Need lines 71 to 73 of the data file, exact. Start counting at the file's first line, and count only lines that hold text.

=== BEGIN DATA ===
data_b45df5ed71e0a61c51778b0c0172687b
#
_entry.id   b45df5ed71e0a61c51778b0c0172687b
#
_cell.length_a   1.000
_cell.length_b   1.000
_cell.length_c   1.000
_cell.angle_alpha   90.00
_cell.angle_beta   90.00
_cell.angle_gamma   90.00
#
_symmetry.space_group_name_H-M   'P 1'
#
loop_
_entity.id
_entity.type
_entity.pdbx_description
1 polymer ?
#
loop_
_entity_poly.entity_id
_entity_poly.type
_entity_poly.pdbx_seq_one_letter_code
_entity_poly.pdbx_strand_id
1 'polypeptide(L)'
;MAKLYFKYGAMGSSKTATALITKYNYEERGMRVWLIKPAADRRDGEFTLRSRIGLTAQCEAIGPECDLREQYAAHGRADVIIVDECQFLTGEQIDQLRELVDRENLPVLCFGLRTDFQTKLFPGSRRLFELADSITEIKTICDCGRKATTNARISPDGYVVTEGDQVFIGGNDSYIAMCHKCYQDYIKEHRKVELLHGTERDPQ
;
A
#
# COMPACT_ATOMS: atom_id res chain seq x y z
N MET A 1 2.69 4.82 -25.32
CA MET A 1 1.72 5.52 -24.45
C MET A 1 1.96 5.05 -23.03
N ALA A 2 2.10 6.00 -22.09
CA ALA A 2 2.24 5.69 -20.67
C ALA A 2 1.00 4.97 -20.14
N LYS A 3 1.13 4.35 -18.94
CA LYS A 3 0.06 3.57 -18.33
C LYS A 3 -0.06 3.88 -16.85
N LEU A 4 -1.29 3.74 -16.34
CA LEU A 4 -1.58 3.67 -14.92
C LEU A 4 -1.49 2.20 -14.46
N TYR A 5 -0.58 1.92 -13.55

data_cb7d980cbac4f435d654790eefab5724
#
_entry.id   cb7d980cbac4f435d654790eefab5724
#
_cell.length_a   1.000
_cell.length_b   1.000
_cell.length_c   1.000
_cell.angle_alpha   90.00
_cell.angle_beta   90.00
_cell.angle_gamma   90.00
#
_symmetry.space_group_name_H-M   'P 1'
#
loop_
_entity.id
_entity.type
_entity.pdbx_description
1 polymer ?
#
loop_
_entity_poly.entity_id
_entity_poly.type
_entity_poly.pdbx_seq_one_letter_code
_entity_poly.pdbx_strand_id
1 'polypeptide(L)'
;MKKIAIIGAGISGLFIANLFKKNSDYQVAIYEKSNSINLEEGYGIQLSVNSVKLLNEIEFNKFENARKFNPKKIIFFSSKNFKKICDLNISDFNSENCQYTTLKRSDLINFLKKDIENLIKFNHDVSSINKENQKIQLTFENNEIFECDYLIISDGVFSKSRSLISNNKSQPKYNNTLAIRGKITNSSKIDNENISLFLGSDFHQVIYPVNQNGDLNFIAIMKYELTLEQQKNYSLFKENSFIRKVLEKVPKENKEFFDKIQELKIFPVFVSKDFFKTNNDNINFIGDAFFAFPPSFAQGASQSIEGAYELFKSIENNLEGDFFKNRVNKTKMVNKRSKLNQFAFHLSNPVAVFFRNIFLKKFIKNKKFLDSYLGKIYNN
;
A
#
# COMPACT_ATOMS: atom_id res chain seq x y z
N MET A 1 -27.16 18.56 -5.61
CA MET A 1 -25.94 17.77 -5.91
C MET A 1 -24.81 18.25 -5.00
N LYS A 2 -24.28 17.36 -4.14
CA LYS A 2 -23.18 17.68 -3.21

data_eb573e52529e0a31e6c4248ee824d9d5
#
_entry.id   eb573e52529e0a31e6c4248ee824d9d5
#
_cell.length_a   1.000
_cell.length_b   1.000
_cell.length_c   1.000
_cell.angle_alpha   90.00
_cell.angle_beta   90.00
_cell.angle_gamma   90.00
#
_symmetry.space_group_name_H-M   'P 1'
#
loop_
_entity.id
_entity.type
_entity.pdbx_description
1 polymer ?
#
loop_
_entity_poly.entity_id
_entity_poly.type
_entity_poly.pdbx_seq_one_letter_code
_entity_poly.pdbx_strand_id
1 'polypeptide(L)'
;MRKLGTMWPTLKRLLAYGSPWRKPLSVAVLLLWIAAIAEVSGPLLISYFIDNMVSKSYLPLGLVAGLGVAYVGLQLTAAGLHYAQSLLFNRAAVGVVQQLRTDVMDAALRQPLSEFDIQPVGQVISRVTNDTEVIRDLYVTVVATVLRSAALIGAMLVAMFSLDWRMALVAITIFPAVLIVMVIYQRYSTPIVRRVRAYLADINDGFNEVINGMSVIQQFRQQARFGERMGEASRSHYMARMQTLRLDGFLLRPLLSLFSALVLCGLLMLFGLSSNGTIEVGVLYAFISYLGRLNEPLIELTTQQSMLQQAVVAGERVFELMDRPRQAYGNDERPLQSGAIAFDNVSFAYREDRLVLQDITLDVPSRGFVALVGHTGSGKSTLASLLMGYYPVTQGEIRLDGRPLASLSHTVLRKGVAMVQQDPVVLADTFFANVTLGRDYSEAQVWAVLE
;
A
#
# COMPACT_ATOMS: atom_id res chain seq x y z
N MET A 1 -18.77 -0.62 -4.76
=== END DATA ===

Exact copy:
A
#
# COMPACT_ATOMS: atom_id res chain seq x y z